The American Meme also demonstrates just how all-consuming its subjects’ digital lives are. They’re never far from their smartphones, whether it’s to check their notifications or to post something new (sometimes in the middle of an interview). They constantly worry about how they’re perceived or how well they’re doing; at one point, Hailey Baldwin reveals that she’s lost modeling jobs because someone else had more Instagram followers than her. They think about how much money they could make from a single post.
But even amid the fame (or infamy) and the fortune that comes with it, it’s not everything. Furlan, who was drawn to Vine because she was able to post whatever she wanted on it, details how she’s been bullied online, both for what she makes—she acknowledges that some have criticized her videos for portraying stereotypes, but she doesn’t dwell on it—and later for dating Tommy Lee. But as much as she enjoyed it, she also found that it hindered her; her Vine videos followed her into auditions and kept her from getting roles.
Bichutsky says that he is not his online persona (who is frequently attacked for being sexist), but his followers often don’t care. They expect him to be on all the time, and many of them see him as nothing more than a story to tell. At one point, he got angry after seeing some fans writing that they wish they could party with him one last time after Bichutsky posted about suicide online. He says he’s felt like a zoo animal and that he can’t go to bed without being drunk because when he’s sober, his mind will keep him up all hours.
Will The American Meme serve as a cautionary tale for those looking to get famous? It might for some, but others might see these influencers’ fame and fortune as something to strive for. It leaves some threads unexplored (such as those who go viral through no means of their own and the fallout that ensues), but it’s a far more honest look than we’re used to seeing behind the lens. Millions of people might adore these internet celebrities, but they’re often far lonelier than a smiling selfie might portray.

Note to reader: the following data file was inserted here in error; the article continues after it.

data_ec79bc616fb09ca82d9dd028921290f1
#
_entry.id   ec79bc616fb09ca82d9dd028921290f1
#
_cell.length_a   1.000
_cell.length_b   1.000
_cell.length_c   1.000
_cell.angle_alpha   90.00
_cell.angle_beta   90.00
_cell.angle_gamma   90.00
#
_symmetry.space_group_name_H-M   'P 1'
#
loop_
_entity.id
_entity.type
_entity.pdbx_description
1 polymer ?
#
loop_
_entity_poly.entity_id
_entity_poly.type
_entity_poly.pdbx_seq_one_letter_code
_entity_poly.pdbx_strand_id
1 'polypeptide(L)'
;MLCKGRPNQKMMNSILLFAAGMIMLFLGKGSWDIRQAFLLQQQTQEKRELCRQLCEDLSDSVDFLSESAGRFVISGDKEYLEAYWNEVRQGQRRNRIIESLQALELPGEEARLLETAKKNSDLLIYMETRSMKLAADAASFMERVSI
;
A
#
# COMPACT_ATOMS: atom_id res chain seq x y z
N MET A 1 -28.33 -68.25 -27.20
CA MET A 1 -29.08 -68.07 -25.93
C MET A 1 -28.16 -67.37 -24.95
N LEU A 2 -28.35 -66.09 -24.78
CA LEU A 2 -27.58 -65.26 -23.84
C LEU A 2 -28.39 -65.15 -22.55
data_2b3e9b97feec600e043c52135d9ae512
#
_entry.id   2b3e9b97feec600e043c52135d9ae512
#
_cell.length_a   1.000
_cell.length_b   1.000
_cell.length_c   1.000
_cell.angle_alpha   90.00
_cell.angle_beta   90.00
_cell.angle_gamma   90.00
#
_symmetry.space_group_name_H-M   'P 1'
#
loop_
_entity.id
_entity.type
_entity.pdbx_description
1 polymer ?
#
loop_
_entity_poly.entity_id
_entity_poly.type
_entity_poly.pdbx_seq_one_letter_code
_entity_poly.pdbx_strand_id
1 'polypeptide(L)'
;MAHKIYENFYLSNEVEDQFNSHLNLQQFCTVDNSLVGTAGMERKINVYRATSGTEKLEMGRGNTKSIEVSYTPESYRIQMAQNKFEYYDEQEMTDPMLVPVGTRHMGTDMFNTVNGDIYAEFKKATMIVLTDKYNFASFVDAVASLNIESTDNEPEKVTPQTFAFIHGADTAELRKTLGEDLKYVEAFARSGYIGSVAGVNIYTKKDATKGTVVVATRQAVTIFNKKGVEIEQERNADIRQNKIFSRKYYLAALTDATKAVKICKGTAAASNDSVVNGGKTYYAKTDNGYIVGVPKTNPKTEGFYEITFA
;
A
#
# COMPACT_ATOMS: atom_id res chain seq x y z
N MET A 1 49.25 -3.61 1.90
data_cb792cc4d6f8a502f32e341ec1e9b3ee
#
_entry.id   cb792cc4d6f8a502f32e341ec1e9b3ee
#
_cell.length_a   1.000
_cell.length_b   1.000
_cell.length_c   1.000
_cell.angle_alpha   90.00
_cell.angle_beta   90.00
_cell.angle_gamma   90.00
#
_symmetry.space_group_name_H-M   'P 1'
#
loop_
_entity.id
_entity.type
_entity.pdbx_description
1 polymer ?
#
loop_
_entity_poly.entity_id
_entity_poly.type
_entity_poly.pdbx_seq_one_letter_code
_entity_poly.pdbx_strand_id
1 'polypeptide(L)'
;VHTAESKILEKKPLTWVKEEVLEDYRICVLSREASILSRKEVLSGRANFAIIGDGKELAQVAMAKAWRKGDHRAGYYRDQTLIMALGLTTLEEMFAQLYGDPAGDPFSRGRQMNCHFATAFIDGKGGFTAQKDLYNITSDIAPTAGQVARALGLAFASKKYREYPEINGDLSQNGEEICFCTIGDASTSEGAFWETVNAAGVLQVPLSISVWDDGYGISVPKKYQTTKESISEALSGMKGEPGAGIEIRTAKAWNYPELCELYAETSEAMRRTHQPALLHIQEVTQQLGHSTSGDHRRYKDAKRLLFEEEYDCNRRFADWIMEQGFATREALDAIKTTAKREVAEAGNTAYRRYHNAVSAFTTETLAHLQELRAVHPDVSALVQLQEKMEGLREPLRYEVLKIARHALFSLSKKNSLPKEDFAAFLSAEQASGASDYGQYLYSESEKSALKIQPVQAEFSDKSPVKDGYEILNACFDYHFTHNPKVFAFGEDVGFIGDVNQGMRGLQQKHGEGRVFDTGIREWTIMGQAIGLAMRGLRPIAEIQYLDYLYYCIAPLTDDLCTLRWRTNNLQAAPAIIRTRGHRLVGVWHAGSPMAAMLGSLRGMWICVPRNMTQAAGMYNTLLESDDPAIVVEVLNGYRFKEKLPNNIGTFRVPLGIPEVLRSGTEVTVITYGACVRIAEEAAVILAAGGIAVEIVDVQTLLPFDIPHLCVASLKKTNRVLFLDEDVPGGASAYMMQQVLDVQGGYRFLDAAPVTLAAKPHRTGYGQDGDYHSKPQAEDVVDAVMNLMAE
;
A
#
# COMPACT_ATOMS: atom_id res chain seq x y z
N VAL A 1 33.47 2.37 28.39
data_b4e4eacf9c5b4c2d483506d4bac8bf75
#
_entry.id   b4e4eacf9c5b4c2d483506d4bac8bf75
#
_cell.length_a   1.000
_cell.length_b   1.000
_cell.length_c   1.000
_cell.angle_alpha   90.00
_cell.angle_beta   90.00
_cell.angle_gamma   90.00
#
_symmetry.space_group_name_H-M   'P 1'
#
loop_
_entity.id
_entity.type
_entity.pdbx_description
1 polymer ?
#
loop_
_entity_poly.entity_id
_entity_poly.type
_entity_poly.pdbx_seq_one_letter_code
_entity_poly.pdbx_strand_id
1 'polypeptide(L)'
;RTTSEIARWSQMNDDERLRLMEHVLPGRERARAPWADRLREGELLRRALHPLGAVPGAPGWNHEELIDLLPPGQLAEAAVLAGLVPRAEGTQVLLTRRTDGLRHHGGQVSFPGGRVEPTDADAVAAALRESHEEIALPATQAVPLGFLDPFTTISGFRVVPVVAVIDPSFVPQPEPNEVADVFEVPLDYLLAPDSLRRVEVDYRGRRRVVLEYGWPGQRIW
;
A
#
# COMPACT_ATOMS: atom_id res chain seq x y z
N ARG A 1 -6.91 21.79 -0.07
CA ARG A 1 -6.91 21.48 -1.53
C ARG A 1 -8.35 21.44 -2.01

But the bigger reality remains for many of them: Even if they wanted out, they might already be too far in to escape it fully, and their past will always come back to haunt them. What can you do from there? You keep the camera on.
The American Meme debuts on Netflix Dec. 7.
Need more ideas? Here are our Netflix guides for the best war movies, documentaries, anime, indie flicks, true crime, food shows, gangster movies, Westerns, and movies based on true stories streaming right now. There are also sad movies guaranteed to make you cry, weird movies to melt your brain, and standup specials when you really need to laugh. Or check out Flixable, a search engine for Netflix.
Michelle Jaworski is a staff writer and the resident Game of Thrones expert at the Daily Dot. She covers entertainment, geek culture, and pop culture and has brought her knowledge to conventions like Con of Thrones. She is based in New Jersey.